Jason M. Simmons1and Taner Yildirim1,2

1NIST Center for Neutron Research, 2University of Pennsylvania


Environmental concerns have lead to extensive research into reducing the amounts of carbon that are released into the atmosphere during energy generation and use.  This can be achieved through the use of alternative fuels, particularly for transportation applications (H2 and CH4/natural gas), as well as by the efficient capture of carbon (CO2) from the effluent stream of current energy technologies.  In each case, a better understanding of the guest-host interactions is of utmost importance.  Here we discuss the results of gas sorption and neutron scattering studies of high surface area and functionalized nanoporous materials in order to improve their impact on each of these important storage problems.


In order to probe the guest-host interaction, we use a home-made, fully computer controlled Sievert apparatus which can operate continuously in a wide range of temperatures (30K to 500 K) and pressures (vacuum to 60 bar).  This system allows for a variety of gas sorption studies including isothermal, kinetic, and temperature-programmed adsorption/desorption cycles. In particular, we found that the NIST real-gas equation of state at high pressures and low temperatures is critical to obtain accurate and correct data.  The results from these measurements are then combined with neutron scattering and computational modeling to achieve a detailed picture of the adsorption mechanisms.  In particular, we demonstrate stable room temperature hydrogen storage in a transition-metal (TM) doped nanoporous silica, providing an experimental proof of concept for TM-decorated nanoscructures as novel storage materials that was recently predicted by NCNR members.  For methane and carbon dioxide, we study the use of nanoporous carbons and metal-organic frameworks (MOFs) as room temperature gas storage media and highlight the structural features that lead to high sorption capacities.  Our work has lead to the discovery of the first metal-organic framework to exceed the U.S. Department of Energy target for viable methane storage as well as lead to the better understanding of the use of different types of MOFs for the optimization of carbon capture separate from the ultimate carbon storage or sequestration.  The studies presented here offer insight that should aid in future materials design to address the reduction of environmental carbon emission.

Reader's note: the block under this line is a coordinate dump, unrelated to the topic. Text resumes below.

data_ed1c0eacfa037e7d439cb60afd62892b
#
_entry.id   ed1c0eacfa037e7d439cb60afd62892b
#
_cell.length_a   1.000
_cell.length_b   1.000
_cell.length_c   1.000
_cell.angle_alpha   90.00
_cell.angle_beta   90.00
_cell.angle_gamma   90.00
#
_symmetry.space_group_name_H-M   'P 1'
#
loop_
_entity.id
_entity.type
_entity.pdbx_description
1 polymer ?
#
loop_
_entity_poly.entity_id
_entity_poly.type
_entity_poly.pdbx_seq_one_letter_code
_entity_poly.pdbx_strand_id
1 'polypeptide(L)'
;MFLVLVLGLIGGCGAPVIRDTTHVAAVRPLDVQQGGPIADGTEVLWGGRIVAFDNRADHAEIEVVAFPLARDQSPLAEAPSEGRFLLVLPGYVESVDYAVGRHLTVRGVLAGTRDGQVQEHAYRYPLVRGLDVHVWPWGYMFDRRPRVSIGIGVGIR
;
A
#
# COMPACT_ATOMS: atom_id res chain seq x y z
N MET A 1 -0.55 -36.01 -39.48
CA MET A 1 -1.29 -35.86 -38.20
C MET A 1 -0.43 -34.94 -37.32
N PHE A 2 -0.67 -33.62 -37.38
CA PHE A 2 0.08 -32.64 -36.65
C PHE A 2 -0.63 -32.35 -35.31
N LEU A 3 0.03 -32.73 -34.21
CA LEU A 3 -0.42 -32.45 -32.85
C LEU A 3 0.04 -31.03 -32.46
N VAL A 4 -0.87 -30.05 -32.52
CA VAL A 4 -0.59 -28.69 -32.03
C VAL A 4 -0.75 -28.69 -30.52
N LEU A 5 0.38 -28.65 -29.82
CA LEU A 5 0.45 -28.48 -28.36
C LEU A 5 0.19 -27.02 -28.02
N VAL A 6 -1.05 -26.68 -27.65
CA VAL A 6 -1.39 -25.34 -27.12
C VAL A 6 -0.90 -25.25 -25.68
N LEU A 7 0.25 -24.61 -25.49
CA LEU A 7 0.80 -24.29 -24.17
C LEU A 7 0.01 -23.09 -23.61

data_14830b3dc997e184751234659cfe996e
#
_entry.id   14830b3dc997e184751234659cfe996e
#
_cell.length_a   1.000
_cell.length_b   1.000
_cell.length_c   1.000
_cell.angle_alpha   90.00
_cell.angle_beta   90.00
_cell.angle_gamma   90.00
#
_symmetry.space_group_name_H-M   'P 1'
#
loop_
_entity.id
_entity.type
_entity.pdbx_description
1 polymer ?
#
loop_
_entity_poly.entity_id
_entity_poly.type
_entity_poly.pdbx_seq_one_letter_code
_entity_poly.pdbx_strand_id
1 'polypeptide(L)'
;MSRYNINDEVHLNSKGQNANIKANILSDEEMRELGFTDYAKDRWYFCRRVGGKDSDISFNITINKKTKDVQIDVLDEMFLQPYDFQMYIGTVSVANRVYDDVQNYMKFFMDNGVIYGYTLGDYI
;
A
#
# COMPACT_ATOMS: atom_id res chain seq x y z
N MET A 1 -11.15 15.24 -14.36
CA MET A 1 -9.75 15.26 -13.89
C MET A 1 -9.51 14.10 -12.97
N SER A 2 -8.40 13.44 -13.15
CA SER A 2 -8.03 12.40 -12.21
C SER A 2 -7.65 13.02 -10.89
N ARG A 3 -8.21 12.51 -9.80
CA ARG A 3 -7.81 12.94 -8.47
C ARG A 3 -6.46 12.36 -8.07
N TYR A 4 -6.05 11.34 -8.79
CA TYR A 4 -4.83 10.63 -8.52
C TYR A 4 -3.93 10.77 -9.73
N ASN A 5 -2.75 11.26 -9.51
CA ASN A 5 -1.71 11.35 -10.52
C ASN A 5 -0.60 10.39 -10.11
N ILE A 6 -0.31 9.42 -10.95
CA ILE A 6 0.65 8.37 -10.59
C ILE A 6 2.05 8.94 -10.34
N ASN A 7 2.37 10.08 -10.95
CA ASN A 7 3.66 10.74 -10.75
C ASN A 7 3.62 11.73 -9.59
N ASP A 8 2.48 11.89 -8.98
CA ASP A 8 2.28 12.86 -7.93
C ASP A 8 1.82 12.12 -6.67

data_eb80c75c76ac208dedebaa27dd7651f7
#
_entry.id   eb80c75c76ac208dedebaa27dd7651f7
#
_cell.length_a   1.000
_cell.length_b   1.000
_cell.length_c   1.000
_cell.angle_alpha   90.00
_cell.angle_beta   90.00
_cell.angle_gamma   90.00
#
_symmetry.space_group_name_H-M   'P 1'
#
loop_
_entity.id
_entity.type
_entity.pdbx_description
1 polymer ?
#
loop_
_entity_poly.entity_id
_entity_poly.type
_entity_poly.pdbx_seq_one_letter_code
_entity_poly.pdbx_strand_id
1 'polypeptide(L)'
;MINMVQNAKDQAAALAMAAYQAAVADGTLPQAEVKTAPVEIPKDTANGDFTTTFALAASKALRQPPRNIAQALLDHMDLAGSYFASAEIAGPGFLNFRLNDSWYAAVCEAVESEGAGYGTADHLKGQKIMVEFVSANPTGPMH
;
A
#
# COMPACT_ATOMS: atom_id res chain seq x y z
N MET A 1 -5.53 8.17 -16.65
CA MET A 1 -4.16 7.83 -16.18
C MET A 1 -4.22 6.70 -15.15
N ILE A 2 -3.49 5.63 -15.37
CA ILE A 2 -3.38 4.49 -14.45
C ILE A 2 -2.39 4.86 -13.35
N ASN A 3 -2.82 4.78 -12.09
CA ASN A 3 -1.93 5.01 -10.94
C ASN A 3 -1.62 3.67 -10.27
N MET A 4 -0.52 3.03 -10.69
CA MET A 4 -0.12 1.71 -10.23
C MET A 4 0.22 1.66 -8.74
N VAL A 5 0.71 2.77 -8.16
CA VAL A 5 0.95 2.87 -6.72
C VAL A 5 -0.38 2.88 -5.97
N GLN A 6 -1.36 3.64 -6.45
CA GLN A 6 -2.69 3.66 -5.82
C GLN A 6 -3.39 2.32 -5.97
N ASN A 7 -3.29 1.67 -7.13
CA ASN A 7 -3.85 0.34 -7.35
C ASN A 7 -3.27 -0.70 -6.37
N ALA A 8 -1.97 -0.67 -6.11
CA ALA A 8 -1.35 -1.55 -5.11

CATEGORY: Materials


Mentors Name: Taner Yildirim

Division 610, NIST Center for Neutron Research

Rm. A121, Building 235, MS: 6102

Tel: x5631